Set in Malaya in the 1940s, Connie is married the owner of a rubber plantation and is bored with her life and her loveless marriage. When the Japanese invade, Connie and her family set sail for Singapore, along with the mysterious and enigmatic Mr Fitzpayne who is a friend of a friend, picking up the odd passenger on the way. They find out that Singapore is under siege so they then journey from island to island in search of safety. I really enjoyed this, it had plenty of twists and turns and some interesting characters. However, during the final pages it started to get a little far fetched and it could've given James Bond a run for his money! An entertaining read, though.

Christmas at the Cat Cafe by Melissa Daley 5
Another heartwarming episode in the life of the Cat Cafe in the Cotswolds. Like the first book, Molly and the Cat Cafe, the story is told via the delightful voice of Molly the cat, who has just the right amount of superciliousness and superiority in her manner as that of all our feline friends. It is a lovely and humorous little tale with a message for us all. There is darkness amongst the Christmas cheer and celebrations, as it covers such subjects as estrangement, homelessness, misunderstandings and greed. However, as with all such touching and heartfelt stories, the ending is quite upbeat and is left on a note of optimism. A gentle and captivating read, perfect for the festive season and for cat lovers everywhere! Hopefully, there will be a further book as I love reading about Molly's adventures.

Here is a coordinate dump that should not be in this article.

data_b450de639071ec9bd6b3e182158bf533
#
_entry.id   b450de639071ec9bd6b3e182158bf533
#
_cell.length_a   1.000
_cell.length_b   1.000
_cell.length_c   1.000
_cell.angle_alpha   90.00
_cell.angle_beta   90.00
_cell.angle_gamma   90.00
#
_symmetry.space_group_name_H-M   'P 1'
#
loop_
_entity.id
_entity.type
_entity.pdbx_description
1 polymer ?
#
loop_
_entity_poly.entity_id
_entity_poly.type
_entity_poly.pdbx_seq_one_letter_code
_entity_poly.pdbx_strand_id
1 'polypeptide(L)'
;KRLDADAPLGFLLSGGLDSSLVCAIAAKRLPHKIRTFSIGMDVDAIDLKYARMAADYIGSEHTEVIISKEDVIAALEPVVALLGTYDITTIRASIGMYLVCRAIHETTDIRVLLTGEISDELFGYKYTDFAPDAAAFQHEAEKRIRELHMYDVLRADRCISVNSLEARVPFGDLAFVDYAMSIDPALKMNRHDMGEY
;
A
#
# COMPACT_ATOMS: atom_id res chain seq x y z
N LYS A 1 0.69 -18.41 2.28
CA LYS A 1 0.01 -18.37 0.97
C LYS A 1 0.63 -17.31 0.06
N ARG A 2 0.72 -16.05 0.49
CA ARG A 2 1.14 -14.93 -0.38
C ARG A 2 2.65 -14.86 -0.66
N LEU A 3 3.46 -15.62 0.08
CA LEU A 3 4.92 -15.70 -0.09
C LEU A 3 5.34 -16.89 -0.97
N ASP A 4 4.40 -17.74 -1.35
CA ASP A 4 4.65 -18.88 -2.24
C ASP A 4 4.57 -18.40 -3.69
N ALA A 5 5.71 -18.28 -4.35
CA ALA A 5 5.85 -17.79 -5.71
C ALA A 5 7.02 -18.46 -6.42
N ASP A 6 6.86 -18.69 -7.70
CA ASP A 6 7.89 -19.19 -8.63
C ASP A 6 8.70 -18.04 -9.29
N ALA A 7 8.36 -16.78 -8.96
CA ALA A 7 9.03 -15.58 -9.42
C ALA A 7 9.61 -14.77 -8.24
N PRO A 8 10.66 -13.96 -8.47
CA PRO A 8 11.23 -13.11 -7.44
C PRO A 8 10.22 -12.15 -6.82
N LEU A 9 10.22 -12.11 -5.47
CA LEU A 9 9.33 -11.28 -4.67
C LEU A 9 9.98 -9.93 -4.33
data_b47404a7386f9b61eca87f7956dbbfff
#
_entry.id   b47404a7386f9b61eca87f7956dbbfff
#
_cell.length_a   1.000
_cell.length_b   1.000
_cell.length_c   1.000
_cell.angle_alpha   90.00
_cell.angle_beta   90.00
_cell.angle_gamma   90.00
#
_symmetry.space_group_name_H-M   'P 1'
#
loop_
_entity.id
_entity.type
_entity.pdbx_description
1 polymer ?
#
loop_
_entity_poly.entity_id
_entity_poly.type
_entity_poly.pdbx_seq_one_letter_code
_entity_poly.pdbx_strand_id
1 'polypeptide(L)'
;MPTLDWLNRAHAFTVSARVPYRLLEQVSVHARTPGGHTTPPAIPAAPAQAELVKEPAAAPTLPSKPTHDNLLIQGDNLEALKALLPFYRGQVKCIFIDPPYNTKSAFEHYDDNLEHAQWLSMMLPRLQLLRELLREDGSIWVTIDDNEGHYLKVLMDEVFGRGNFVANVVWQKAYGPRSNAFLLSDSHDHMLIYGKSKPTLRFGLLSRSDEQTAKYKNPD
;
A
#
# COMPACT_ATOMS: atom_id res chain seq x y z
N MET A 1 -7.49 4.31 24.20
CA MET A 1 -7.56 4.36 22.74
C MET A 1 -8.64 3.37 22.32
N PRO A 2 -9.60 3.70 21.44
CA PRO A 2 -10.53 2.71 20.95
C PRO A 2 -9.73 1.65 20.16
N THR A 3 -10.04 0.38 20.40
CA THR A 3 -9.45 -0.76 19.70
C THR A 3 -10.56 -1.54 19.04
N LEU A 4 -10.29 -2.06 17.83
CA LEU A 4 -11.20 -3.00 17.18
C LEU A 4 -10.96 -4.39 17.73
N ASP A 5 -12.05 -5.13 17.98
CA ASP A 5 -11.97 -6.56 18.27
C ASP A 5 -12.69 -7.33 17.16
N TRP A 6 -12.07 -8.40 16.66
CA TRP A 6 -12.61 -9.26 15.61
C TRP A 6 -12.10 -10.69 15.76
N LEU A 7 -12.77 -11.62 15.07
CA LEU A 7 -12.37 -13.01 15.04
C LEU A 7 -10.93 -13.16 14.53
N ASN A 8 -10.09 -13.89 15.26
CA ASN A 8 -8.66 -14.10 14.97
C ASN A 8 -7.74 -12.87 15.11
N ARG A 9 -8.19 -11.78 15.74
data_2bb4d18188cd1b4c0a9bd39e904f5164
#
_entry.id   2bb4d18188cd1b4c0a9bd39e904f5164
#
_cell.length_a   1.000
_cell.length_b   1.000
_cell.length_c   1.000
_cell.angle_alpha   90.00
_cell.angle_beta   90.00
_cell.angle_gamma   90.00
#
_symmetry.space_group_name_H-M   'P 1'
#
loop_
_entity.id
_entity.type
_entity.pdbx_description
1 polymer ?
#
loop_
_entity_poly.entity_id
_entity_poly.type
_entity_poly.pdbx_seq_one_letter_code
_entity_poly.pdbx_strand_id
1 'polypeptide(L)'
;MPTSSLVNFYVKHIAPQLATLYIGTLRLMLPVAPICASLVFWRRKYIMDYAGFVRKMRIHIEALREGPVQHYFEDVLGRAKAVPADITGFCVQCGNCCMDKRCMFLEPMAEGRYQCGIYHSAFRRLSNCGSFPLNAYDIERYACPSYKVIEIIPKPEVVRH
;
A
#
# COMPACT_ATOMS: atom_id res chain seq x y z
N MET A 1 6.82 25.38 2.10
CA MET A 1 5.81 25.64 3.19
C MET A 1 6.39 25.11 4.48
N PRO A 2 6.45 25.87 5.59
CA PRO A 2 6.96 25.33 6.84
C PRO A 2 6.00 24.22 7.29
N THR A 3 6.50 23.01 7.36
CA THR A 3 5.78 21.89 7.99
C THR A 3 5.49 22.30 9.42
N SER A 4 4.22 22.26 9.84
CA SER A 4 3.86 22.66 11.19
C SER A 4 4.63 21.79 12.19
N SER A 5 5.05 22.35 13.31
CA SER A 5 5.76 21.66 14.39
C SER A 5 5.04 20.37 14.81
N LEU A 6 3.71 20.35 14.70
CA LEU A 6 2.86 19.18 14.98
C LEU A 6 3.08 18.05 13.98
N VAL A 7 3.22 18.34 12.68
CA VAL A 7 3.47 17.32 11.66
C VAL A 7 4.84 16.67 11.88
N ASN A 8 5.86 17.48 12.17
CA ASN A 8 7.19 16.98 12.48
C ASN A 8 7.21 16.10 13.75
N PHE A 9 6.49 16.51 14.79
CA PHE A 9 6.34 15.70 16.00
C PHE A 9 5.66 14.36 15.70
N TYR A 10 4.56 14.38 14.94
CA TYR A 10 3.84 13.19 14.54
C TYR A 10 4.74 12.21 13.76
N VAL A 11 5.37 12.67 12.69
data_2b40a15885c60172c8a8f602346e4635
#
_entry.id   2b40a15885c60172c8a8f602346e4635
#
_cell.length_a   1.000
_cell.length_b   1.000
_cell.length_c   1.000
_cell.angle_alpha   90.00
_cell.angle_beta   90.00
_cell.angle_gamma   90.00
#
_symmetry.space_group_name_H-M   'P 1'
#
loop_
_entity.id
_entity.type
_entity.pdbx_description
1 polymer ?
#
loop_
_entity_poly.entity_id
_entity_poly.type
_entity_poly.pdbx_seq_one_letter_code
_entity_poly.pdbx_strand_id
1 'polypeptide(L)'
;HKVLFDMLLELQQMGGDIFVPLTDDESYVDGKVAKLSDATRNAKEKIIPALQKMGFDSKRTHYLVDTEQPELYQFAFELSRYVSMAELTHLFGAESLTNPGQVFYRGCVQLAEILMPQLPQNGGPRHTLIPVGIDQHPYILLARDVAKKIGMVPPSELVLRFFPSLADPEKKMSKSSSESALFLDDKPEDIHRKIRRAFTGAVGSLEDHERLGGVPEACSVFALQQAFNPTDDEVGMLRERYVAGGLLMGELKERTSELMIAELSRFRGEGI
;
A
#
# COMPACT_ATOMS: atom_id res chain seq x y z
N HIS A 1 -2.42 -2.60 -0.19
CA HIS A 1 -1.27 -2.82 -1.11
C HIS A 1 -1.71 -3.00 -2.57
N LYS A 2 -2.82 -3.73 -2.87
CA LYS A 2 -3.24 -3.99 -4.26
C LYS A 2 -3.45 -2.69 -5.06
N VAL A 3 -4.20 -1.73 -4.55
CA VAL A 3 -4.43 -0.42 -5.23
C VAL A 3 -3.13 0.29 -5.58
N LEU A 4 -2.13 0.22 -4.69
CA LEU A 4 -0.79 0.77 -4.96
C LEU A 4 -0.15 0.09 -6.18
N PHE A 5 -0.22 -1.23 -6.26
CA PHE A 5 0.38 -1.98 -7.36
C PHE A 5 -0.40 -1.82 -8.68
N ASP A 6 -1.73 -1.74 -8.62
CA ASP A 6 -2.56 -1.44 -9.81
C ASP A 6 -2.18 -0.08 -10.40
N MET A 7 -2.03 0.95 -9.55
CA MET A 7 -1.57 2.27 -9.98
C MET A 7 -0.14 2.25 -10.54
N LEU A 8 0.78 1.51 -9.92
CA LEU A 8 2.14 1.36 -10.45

Posted: Mon January 2nd, 2017, 2:22 pm
by Vanessa
Here's my list for December:

Hold Back the Stars by Katie Khan 3
Set some years into the future in an almost dystopian world, this tells the story of Carys and Max who have been cast adrift from their space shuttle. They only have 90 minutes of air left. How they met and how they find themselves in this predicament is told through a series of flashbacks. At first I found this book weirdly compelling. It's beautifully and imaginatively written. The world the author has drawn is interesting and gives food for thought. The ending is a clever and creative one, quite brilliant really! However, personally, I did not totally engage with the story, it was not one I was desperate to keep picking up just to read a few more pages. Even though there is a definite storyline and a strong love interest, it is too futuristic for me. An easy read which should appeal to those who enjoy a sprinkling of fairy (or should I say space!) dust mixed in with their sci fi.

Whispering Shadows by Jan- Philipp Sendker 4